Review by Jonathan Smith; photos by Albert Mansour
Within minutes of entering the Opera House, my fellow concert-goer and I were warned about the smell. Not the smell of rotting butcher shop remnants, as previous reviews and internet buzz had warned us would be present on this, the last stop of the tour. Instead, we were told that someone had thrown up right in the middle of the venue not too long before our arrival. The sickly smell of vomit hanging in the air was, we would learn, a coincidental precursor to what was to come once Swedish black metallers Watain took to the stage. With that as a greeting, we proceeded to get rid of our coats and get reacquainted with the venue’s drink selection before settling in for the long show. Due to only an average crowd attendance, we were more or less easily able to navigate the floor and have our pick of vantage points then and throughout the whole evening.
Since we bused in from out of town, we were just able to catch the final ringing chords and blast-beats of North Bay’s Empyrean Plague (a band who, despite their frequent appearances on Toronto bills, I still haven’t seen). Next up were locals Panzerfaust. While the thundering of their drums initially drowned out their guitar riffs, their corpse-painted faces and full-on black metal aesthetics set the evening’s mood for me. Of all the bands playing that night, they were the ones who most closely matched the vibe that Watain would create later on.
Where as Panzerfaust’s performance was methodical and visually garish, New York-based Black Anvil were the opposite — with a minimum amount of theatrics and a cut-to-the-chase approach, they blasted through out their fast-paced set. Performing one after another, with Panzerfaust’s bombastic invocations of blasphemy and sonic intensity compared to Black Anvil’s more thrash-y, rock ‘n roll approach, the different dispositions of the two bands almost seemed to embody a separation of the two different sides of the headliners.
Louisiana’s Goatwhore rounded out the support, delivering an intense and extremely professional performance that, despite my enjoying them in the past, nonetheless seemed to go on a little too long. Maybe it was because of the frequency of their performances in Toronto, or maybe it was because their hard-hitting, no-visuals, minimalist approach to blackened metal seemed out of place in the context of the whole show. Or maybe it was because they were unavoidably overshadowed by my and others’ expectations regarding the main event. Even during Goatwhore’s set, more than one person leaned over to me and remarked that it was starting to smell bad down toward the stage.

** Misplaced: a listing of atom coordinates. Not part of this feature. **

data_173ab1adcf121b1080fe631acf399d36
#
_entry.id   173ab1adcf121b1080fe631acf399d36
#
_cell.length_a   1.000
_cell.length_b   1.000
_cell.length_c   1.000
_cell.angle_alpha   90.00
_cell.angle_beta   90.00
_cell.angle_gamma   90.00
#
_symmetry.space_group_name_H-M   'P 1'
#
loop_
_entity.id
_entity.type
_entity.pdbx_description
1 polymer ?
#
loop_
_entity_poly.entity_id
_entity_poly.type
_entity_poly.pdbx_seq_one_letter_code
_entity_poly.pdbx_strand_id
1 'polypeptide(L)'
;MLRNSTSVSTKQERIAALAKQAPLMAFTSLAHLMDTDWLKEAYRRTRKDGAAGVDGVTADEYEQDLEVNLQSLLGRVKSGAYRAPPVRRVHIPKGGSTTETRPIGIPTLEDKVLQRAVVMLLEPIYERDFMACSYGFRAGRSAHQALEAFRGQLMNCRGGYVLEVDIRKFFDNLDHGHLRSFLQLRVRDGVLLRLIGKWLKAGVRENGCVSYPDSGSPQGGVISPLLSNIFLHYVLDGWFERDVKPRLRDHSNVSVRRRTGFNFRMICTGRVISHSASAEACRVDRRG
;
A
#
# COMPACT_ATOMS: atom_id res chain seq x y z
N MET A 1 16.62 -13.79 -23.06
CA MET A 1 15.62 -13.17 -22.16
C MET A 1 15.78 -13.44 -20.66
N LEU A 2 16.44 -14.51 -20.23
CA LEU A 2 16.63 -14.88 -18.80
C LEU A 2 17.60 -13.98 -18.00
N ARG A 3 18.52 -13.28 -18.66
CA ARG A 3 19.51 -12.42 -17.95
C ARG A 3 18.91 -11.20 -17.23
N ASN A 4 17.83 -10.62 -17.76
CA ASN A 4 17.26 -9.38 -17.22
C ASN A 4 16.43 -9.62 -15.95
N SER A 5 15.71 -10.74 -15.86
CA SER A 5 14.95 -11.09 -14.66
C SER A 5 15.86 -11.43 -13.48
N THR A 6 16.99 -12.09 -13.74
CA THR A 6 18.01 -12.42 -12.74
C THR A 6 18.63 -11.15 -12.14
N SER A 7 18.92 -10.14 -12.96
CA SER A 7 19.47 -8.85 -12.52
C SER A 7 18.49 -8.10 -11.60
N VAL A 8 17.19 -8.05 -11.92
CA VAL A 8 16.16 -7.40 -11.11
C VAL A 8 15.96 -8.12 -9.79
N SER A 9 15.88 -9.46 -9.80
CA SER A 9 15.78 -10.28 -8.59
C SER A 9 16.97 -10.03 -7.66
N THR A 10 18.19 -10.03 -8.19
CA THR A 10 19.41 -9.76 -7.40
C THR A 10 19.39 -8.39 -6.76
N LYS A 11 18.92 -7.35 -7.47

Toronto didn’t get the whole Watain package. The infamous pig heads on pikes, carried across the whole country, were not to seen (probably much to some people’s relief), nor was the rumoured copious amounts of animal blood used. As it was, the stage’s setup was that of a black mass, including an altar in front of the drumset. Copious candles were lit, one by one, and finally the band emerged from the smoke machine-induced haze. Opening, as anticipated, with Lawless Darkness‘s “Malfeitor,” Watain proceeded to tear through their set. Almost immediately, the smell reached us, an olfactory nightmare that seemed to be mixture of kerosene, incense, burning meat, and unwashed bodies. It was, as Hellbound’s Natalie Zed remarked dryly, “a layered smell.” I never did find out what it was like down at the front of the stage. The Opera House was divided into two groups — those that were pressed together in rows right up front, and the rest of the people spread out across the floor.
By the time that Watain ended their set with the well-played epic “Waters of Ain” (one of the best black metal songs I’ve heard live in ages), it felt like a certain amount of restlessness had fallen upon the crowd. The obligations of regular life were clearly calling to many, and when Watain played their last notes, the exodus began almost immediately. Lingering behind, however, I watched vocalist Erik Danielsson slip back into his black robe and perform the show’s last rites as ambient music swelled. It was a subtle touch (he was barely visible behind the haze), but a moment that hammered home the fact that with Watain, there is no division between style and substance. Far from invoking the more alienating or shoe-gazing aspects of black metal, they invited the audience into their circle with their high-energy antics. They are, at their core, rock and roll at its extreme margins — noisy, nasty, problematic, maybe even unpredictable. It was all as they had promised, and we could take it or leave it.